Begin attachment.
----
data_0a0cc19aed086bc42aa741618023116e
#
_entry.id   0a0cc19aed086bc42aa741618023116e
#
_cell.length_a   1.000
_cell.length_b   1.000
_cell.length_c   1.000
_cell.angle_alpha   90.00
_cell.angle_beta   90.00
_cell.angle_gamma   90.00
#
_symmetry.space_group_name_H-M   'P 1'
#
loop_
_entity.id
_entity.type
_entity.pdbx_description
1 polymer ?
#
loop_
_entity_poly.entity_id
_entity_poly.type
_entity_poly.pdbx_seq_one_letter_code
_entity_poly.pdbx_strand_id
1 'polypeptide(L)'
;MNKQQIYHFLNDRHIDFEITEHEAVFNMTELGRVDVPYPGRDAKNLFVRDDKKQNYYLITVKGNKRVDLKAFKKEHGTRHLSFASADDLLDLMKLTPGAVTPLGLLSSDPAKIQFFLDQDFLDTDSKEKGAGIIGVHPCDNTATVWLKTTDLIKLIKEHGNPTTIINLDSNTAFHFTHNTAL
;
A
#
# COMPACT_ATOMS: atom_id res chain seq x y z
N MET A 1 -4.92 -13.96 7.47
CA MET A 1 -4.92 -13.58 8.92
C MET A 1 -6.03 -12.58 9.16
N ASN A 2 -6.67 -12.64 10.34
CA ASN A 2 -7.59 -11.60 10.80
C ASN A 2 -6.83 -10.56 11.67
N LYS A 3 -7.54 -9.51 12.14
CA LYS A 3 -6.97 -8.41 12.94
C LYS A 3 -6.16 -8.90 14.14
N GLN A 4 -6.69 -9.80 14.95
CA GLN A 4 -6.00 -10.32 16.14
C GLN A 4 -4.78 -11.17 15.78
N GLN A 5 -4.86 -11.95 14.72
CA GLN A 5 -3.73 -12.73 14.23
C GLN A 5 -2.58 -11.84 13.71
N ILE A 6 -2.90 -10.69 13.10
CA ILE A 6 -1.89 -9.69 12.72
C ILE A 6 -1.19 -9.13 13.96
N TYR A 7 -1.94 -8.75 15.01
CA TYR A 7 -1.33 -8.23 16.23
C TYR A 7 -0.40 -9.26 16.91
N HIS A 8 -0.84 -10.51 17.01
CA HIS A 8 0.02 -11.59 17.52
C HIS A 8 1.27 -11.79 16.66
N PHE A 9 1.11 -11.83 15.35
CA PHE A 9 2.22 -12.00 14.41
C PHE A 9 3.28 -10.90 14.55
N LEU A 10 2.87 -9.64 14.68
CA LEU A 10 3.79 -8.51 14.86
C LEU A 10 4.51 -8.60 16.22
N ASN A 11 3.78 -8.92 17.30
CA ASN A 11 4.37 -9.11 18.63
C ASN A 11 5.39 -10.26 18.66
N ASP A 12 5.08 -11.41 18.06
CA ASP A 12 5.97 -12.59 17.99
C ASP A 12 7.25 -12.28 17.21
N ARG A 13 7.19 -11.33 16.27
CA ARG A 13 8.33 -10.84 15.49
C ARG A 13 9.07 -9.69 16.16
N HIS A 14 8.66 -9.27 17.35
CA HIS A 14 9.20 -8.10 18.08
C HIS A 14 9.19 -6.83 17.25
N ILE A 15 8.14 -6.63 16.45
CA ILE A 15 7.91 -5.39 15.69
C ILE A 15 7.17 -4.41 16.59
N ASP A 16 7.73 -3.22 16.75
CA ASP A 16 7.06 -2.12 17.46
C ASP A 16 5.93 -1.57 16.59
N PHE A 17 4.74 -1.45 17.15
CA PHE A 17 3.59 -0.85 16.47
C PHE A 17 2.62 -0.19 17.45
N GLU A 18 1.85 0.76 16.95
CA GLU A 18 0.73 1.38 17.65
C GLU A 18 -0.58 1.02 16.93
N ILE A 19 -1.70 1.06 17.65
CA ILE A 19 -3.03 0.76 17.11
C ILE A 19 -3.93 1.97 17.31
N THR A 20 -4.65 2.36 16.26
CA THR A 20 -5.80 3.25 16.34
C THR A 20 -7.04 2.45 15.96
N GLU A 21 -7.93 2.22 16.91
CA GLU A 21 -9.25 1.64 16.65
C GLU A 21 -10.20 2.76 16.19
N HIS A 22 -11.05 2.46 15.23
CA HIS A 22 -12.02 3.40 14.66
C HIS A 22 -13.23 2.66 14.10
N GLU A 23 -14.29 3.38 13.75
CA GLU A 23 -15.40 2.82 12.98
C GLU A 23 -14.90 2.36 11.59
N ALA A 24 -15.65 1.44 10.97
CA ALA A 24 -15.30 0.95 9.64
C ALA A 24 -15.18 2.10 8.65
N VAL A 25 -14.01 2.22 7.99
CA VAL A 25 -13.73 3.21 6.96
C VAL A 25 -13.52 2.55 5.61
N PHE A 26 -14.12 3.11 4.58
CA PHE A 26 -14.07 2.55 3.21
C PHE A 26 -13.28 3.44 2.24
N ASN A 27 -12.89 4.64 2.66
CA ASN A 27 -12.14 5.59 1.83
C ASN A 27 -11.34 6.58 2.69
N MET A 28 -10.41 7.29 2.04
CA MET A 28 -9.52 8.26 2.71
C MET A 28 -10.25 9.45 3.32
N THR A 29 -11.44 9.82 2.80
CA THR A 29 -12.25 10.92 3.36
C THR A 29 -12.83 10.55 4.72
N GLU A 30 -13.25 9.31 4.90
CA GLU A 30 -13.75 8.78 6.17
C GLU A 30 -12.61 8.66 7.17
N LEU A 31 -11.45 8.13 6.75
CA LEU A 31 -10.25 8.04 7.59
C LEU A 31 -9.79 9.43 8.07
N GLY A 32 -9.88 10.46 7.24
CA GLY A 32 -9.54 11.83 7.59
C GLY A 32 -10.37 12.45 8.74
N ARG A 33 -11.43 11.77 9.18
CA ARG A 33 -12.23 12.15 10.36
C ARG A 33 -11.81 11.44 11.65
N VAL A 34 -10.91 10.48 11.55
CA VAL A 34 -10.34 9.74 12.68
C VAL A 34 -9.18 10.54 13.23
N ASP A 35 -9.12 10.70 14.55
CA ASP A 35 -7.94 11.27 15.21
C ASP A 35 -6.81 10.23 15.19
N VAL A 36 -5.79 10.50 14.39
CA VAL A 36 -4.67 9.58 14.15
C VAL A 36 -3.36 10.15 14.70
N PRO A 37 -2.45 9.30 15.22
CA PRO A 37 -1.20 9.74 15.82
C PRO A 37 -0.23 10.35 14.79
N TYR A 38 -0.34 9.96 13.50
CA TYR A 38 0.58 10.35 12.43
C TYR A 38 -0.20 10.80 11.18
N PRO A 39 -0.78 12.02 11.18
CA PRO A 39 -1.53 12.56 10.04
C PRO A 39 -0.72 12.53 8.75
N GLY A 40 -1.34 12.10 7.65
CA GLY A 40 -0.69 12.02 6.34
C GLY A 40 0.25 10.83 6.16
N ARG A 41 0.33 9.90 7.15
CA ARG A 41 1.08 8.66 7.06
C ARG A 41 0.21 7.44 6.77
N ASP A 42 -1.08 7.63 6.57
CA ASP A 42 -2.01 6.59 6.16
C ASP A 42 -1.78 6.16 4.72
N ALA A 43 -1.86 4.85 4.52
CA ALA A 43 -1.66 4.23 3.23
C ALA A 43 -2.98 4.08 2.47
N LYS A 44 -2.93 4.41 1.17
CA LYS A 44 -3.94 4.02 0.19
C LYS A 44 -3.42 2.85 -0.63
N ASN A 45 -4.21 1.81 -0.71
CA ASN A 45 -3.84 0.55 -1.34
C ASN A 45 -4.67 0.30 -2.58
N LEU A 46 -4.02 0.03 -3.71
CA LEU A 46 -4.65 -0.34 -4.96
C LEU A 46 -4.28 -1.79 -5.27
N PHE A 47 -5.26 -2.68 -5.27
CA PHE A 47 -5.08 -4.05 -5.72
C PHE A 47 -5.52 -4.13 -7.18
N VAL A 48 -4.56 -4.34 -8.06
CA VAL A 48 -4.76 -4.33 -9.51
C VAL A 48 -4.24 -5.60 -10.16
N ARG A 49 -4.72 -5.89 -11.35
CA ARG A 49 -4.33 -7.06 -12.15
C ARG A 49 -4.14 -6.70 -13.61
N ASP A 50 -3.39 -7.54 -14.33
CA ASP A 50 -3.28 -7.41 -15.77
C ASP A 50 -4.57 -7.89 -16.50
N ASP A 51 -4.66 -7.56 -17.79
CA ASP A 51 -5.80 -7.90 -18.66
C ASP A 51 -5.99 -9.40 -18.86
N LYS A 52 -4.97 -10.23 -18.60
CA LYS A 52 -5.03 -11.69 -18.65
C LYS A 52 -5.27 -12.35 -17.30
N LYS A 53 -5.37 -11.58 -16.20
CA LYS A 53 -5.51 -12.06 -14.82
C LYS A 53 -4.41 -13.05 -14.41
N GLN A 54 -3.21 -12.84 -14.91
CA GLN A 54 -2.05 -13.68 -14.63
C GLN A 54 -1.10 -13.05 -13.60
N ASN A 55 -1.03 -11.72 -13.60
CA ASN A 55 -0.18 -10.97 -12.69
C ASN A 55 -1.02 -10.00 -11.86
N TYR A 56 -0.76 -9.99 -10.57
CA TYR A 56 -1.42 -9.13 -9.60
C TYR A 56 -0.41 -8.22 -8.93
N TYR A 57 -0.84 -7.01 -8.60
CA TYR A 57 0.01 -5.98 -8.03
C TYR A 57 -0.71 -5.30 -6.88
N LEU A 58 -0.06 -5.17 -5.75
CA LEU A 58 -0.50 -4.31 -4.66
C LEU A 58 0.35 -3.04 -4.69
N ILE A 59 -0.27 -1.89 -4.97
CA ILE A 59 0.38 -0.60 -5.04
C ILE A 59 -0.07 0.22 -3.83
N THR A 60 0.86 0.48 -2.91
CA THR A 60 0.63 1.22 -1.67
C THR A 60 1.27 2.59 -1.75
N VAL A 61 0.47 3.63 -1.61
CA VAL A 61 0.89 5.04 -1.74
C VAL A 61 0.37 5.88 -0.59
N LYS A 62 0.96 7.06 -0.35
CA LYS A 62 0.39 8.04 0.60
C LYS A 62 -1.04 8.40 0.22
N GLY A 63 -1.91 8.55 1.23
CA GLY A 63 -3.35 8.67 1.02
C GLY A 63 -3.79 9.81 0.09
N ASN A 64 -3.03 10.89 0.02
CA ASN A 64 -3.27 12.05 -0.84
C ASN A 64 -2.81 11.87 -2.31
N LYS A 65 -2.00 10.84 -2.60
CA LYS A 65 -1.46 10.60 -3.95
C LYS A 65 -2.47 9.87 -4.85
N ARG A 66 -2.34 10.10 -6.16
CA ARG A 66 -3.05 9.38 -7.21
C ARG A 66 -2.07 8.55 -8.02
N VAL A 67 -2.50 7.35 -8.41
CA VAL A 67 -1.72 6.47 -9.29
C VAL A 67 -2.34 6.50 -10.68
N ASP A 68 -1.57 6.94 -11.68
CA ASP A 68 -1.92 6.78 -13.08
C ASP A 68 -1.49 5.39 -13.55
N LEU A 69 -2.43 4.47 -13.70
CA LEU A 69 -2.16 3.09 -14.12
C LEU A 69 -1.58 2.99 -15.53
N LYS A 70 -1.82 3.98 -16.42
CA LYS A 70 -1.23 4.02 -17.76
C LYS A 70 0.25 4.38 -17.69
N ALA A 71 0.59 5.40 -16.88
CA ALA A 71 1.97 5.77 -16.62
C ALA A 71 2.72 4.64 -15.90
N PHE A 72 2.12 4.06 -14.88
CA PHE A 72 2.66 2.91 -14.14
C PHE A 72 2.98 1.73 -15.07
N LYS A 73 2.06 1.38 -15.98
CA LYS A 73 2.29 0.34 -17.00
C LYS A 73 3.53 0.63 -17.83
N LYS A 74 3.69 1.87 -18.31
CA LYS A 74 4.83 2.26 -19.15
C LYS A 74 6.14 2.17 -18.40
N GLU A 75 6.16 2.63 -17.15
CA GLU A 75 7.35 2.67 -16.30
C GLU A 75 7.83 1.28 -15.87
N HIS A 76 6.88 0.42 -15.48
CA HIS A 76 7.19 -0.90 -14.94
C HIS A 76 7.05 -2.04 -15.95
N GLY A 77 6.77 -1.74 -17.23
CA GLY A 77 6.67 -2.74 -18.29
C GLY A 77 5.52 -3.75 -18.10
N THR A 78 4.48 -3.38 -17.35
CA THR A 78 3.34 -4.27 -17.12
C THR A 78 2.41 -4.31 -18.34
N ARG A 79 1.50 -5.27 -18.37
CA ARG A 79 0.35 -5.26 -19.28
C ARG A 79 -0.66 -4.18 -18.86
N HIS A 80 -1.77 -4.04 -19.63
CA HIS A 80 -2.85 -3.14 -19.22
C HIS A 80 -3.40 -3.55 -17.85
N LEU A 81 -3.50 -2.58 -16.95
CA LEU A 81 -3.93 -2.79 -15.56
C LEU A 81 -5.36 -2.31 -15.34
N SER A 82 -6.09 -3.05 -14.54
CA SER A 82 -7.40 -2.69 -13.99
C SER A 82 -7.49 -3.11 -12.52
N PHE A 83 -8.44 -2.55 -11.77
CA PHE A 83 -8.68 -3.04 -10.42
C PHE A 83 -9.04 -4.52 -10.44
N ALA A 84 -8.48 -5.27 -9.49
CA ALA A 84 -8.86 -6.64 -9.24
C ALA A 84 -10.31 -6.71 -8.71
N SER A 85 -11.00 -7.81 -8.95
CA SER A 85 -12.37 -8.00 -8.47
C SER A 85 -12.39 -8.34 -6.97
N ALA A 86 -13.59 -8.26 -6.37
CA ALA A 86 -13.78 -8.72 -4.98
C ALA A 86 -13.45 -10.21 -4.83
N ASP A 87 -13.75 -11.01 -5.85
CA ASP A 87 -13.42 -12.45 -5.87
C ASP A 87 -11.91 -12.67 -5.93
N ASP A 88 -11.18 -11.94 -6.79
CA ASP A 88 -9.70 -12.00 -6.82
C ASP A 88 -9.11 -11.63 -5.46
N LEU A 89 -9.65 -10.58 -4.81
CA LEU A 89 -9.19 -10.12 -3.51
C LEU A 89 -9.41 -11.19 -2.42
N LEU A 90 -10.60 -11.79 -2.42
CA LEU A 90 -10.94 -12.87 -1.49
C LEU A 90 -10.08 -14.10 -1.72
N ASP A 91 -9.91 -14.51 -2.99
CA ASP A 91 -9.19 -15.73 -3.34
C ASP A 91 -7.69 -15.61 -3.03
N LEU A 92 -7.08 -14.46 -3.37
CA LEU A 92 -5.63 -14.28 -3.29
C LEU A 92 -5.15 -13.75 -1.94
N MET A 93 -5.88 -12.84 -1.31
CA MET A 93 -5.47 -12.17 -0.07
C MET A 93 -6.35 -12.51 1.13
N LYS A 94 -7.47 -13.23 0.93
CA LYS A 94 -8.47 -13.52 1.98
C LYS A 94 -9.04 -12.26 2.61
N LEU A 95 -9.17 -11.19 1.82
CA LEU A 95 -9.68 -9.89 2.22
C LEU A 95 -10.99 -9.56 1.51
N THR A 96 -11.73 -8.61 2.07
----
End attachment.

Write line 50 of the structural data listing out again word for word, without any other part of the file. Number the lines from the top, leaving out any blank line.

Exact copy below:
CA TYR A 7 -1.33 -8.23 16.23